a soft food made by crushing peanuts that you usually spread on bread
Origin of the word
Dr John Harvey Kellogg, producer of Kellogg’s cereals, was the first food manufacturer to patent a process for making peanut butter. Earlier versions did exist, but these were usually called ‘nut butter’.
Peanut butter is a spread made from dry roasting peanuts. It is most often eaten on toast or in a sandwich but can also be used as an ingredient. The roasting process acts to boost the peanut’s flavour potential, raising the proportion of oil compared to solids and minimizing excess moisture. The roasted nuts are then ground into a paste before salt, sugar or artificial sweeteners are added. There are many different types of peanut butter and most people have a preference for either the smooth or the crunchy variety. As each tablespoon provides around four grams of protein, peanut butter is a nutritional snack, but the fat content tends to be high.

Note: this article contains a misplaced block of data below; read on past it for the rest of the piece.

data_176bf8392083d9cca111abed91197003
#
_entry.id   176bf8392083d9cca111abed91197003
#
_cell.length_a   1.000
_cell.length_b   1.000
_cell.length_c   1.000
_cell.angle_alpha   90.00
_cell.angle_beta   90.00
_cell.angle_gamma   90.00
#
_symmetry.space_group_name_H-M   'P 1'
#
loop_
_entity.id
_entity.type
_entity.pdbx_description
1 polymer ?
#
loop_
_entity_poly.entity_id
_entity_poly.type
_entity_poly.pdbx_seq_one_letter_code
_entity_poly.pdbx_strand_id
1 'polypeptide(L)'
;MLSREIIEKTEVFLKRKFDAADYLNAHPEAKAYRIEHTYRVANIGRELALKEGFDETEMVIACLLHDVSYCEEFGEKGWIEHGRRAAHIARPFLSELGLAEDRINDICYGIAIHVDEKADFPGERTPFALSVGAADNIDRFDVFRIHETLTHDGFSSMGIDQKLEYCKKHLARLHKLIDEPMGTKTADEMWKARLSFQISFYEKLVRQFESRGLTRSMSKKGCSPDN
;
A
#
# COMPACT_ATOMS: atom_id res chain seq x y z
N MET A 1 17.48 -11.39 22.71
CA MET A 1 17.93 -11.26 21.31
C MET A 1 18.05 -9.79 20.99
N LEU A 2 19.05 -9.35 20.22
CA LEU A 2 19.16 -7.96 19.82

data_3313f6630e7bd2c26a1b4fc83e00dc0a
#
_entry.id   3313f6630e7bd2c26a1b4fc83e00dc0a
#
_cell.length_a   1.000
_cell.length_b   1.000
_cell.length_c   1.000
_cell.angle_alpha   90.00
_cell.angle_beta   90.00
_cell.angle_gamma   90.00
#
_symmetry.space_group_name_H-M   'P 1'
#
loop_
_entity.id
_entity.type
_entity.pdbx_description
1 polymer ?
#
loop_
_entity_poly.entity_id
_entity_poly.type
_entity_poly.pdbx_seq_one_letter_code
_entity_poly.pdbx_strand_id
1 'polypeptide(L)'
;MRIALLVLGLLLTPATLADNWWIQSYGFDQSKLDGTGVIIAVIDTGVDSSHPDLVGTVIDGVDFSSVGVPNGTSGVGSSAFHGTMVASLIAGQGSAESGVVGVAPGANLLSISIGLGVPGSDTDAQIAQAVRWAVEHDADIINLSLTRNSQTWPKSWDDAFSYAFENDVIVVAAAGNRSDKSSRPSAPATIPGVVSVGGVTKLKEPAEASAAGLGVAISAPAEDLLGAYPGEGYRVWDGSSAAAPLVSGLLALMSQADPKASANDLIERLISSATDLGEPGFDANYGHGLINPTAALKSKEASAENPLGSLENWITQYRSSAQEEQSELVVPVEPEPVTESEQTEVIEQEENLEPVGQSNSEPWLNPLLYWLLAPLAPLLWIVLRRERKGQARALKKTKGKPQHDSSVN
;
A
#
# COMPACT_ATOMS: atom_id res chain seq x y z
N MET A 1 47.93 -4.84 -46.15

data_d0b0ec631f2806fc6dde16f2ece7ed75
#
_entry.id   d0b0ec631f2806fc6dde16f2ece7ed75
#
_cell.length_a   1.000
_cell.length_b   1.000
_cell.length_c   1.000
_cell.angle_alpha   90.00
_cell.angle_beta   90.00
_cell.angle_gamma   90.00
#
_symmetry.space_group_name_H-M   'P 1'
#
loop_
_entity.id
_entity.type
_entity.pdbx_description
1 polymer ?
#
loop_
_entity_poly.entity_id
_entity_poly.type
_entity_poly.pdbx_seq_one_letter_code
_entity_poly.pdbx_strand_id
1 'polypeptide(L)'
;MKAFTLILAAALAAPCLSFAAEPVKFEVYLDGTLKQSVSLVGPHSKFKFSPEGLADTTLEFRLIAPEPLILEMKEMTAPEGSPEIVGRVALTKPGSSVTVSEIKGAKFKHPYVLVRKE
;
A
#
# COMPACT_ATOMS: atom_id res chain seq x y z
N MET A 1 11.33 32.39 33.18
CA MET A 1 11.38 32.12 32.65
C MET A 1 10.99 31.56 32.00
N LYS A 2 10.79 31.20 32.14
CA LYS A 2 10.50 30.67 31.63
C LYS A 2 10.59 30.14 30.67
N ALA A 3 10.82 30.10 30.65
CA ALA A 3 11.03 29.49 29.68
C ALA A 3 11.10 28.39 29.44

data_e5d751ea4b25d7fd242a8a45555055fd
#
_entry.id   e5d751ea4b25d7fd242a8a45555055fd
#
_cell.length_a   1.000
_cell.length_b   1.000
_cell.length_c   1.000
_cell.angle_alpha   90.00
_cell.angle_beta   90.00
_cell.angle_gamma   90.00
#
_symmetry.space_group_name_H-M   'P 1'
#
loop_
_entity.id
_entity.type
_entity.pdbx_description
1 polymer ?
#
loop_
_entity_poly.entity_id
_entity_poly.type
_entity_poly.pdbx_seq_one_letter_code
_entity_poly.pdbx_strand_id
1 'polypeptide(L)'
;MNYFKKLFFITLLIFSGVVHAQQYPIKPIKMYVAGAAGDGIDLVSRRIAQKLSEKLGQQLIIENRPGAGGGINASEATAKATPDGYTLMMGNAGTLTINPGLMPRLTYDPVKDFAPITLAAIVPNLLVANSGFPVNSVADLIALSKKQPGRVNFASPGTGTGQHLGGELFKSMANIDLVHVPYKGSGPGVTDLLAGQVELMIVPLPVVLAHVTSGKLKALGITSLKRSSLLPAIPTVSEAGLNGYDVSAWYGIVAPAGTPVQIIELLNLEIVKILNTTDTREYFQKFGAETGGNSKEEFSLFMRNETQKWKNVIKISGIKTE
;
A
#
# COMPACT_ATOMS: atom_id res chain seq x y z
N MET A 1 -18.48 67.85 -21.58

In the United States, 12 June each year is National Peanut Butter Cookie Day. To celebrate the event, peanut butter lovers across the country bake homemade cookies which contain peanut butter. Traditionally, these are marked with a forked cross on the top to differentiate them from other cookies. Once a batch is ready, the cookies are shared with friends, family or work colleagues. The inaugural National Peanut Butter Cookie Day is thought to have occurred at some point in the early 20th century.
“The trouble with remakes is that people fall in love with the original. It’s like peanut butter. If you try to change the taste of peanut butter, you’re in trouble.”
“Man cannot live by bread alone; he must have peanut butter.” ¬
(James A. Garfield)
View the full definition in the Macmillan Dictionary.
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